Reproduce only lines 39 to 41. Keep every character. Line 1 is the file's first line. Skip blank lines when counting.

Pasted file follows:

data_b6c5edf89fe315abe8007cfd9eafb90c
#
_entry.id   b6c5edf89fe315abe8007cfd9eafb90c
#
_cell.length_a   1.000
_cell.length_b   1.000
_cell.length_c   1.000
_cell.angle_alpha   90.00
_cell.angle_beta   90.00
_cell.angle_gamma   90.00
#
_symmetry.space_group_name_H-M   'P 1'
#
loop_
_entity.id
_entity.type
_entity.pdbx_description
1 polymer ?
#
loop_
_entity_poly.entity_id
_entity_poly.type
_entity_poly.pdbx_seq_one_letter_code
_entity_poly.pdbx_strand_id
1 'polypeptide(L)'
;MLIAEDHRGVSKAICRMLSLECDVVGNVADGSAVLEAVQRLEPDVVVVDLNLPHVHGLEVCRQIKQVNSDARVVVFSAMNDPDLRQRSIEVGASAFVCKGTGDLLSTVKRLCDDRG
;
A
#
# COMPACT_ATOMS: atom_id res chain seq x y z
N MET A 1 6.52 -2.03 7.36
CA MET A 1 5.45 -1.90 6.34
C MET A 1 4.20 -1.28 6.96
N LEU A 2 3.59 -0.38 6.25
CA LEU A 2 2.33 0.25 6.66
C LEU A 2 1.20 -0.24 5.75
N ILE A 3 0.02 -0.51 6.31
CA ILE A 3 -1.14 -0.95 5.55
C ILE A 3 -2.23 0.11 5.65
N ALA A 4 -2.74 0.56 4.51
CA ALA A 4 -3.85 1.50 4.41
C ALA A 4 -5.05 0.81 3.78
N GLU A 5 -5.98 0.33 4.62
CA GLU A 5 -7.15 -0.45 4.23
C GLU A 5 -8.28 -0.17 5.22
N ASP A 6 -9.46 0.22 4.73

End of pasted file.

C ILE A 3 -2.23 0.11 5.65
N ALA A 4 -2.74 0.56 4.51
CA ALA A 4 -3.85 1.50 4.41